>Your antenna should
>work better than the Zero Five on 160, but will require a tuning network at
>the base. 40 will be quite difficult due to the high impedance at the base.
>It will probably perform well on 30 with the proper matching network. Above
>30 meters, as others have pointed out, you won't like the radiation pattern.
Matching networks for my 60 foot vertical wire should work on a 65
foot vertical with some adjustment:
That might give you a starting point for 50 ohm matching of a 65 foot
vertical on 30/40/80/160. I haven't tested my networks at high power,
so I haven't thought much about component ratings (and honestly, I
don't know what voltage rating some of my capacitors have) but #10
wire inductors should be sufficient for full legal limit generally.
You might want to check ones you have to wind on a PVC form to make
sure the form isn't getting hot.
I've since switched to a separate shunt coil for 160m, I think it's in
the 3uH neighborhood, but I'm not sure. The tapped coil thing with a
coil that diameter was too touchy.
I built a fancy motorized wafer switch to switch networks. If you
were clever with relays you could do things much more easily (and
probably have a single tapped shunt coil of modest size)
I can see why some people would just throw up their hands and suffer
with the 4:1 balun, but I think in this particular case, where the
vertical is intended for 80/160:
1) you don't need any matching network for 80m. The base impedance of
the antenna will be a good match to coax and you can use a tuner in
the shack no problem to bring down the SWR at the band edges without
worrying too much about line loss.
2) The 160m matching network is just some wire. Plain old #10 bare
solid copper is what I used. It helps to have a good grooved coil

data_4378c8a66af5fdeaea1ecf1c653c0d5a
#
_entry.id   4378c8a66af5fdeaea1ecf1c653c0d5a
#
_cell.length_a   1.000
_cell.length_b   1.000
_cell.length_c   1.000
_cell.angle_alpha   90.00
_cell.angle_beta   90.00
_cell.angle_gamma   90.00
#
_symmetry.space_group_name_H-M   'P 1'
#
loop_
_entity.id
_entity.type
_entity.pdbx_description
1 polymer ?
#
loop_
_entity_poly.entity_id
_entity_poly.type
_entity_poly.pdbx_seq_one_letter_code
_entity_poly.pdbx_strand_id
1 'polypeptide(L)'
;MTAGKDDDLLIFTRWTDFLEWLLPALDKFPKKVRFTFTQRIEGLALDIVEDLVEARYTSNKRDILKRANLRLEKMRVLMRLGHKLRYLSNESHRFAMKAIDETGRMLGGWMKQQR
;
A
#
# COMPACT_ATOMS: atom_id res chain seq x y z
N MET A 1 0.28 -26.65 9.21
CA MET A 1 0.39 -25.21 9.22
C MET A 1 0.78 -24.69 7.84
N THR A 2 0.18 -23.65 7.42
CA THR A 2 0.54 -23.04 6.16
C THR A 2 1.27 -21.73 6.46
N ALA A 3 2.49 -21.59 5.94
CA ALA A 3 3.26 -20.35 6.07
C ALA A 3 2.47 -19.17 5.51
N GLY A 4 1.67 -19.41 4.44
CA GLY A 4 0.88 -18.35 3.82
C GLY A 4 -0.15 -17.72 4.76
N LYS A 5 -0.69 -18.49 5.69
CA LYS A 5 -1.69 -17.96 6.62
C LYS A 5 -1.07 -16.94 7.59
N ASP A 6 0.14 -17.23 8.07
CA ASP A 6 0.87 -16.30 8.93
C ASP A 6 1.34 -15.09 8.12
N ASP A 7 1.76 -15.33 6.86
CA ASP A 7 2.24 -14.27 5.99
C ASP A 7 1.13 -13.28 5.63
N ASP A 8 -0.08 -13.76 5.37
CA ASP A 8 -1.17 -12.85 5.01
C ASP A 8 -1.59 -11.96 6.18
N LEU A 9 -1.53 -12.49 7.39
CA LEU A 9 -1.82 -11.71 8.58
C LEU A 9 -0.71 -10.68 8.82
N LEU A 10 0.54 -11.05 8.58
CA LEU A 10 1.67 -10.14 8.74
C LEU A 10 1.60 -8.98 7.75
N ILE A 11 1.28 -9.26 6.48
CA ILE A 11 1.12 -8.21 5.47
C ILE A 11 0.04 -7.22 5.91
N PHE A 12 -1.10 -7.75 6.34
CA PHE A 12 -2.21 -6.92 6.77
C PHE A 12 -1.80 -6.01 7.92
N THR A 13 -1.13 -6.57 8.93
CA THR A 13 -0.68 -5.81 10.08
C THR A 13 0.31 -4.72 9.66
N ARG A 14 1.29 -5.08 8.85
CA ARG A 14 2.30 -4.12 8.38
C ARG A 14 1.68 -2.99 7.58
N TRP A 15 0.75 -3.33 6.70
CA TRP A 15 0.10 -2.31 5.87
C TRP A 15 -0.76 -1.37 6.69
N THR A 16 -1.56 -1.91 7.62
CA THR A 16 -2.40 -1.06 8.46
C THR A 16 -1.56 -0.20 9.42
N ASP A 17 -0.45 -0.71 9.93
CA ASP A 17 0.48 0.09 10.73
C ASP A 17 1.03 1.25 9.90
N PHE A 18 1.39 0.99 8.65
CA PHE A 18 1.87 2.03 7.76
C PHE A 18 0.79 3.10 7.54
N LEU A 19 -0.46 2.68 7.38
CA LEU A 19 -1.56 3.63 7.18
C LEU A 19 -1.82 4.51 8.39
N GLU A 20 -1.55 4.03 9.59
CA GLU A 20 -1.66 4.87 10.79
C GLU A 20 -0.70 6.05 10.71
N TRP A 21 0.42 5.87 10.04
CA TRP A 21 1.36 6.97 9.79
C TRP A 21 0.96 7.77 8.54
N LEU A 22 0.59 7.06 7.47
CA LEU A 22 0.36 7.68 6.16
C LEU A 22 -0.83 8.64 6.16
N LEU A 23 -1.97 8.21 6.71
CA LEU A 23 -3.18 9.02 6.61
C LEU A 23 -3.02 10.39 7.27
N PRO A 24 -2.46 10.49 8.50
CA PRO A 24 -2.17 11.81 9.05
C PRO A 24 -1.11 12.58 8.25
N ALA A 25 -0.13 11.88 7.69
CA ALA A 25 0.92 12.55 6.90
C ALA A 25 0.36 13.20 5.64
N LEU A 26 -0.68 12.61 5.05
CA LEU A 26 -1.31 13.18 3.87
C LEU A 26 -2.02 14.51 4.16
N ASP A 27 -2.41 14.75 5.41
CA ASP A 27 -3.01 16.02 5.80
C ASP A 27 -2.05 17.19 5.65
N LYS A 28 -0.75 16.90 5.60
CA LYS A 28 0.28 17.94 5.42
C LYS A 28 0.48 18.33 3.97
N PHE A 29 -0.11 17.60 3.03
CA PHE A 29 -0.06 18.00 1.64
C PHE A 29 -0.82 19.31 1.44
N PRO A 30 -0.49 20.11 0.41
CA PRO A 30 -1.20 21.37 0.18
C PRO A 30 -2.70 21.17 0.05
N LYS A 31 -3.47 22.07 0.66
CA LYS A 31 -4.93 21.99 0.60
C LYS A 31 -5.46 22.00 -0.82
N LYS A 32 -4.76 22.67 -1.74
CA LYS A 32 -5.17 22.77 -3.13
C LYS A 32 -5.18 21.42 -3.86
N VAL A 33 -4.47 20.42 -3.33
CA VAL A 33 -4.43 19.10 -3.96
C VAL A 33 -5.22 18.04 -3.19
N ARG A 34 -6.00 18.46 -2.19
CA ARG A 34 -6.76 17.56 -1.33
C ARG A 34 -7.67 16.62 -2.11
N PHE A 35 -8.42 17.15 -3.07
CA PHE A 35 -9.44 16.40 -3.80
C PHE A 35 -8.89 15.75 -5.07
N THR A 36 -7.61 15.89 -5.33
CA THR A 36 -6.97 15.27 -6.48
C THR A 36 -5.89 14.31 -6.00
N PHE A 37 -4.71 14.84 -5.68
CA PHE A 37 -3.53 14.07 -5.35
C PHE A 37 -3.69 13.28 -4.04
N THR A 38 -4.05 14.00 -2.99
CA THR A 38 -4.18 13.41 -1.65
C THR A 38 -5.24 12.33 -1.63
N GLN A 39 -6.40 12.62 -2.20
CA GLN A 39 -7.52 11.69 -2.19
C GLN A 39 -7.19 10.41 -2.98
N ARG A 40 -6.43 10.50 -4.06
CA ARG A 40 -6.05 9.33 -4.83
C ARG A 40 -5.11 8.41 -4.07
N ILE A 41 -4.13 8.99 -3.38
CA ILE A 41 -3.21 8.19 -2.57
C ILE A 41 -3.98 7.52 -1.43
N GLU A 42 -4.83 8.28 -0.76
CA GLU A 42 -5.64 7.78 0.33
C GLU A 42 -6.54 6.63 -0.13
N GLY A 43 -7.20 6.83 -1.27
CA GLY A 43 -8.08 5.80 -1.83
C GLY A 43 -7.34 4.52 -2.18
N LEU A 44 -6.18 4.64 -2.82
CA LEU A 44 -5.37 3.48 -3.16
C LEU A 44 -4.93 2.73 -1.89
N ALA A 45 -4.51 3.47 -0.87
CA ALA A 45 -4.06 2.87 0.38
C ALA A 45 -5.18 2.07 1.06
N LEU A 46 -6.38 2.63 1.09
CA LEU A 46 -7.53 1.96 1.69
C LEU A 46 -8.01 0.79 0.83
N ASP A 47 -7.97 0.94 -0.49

form (http://n3ox.net/projects/sixtyvert/topbandcoil_lg.jpg) but if
you were to wind the big coil on plain old PVC conduit with nylon
string trimmer line seperating the turns as you go, you could end up
with a coil that was nearly as nice. Please notice that I was only
using a little less than half of the turns on that coil at the time...
I built it to try to match a 40 foot vertical before (which was a
pretty terrible antenna base loaded)
But aside from the difficulty of constructing a 5" diameter big coil,
the matching network can be built with supplies from Home Depot, so it
doesn't make sense to fiddle with an expensive 4:1 balun that only
makes a little bit of difference to the mismatch when you can toss
some wire on a form and efficiently match.
Just to be clear, I'd recommend a matching network that's not a single
tapped coil for 160m, but a network very similar to "80m low" with an
independent shunt coil somewhere in that ballpark (might be 12-13
turns instead of 9, I adjusted it experimentally for good match) and
the series coil is as described under the 160m network, something
between 25 and 30 turns of #10 wire on a 4.5" diameter form 4.5" long.
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